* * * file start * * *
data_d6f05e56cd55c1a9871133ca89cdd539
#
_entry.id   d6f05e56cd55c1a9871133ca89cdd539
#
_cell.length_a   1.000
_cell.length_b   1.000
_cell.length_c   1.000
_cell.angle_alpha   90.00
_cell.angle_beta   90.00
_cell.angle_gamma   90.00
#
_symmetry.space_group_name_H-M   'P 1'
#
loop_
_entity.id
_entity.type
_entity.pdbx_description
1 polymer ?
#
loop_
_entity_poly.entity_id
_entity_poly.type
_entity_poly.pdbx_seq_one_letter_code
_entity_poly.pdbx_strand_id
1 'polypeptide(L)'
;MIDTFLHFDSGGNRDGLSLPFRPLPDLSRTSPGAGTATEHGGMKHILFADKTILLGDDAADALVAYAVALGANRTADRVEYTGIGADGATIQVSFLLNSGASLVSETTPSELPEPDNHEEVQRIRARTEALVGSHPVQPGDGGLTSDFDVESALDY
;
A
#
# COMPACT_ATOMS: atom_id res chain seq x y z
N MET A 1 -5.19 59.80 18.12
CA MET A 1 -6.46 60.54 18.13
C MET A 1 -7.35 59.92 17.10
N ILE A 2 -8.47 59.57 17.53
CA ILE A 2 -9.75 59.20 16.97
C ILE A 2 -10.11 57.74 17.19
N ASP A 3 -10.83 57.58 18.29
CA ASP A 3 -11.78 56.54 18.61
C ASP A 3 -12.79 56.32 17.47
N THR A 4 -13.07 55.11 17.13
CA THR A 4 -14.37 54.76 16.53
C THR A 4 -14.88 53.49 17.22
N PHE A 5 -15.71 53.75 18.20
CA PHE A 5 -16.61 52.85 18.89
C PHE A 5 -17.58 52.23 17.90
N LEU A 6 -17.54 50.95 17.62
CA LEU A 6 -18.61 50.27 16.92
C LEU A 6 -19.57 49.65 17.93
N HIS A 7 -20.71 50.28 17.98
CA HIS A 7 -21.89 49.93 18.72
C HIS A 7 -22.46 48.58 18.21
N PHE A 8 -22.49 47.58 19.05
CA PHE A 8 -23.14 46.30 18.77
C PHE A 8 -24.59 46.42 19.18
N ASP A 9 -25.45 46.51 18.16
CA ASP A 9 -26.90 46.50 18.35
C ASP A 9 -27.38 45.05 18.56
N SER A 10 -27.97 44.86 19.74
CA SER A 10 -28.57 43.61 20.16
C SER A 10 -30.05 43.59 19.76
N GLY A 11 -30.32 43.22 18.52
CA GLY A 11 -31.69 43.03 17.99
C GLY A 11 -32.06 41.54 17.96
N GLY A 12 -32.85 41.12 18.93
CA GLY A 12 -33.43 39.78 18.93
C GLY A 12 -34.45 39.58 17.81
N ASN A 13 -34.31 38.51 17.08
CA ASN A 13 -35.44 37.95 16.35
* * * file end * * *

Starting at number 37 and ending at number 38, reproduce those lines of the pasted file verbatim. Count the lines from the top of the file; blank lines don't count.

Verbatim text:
N ASP A 3 -10.83 57.58 18.29
CA ASP A 3 -11.78 56.54 18.61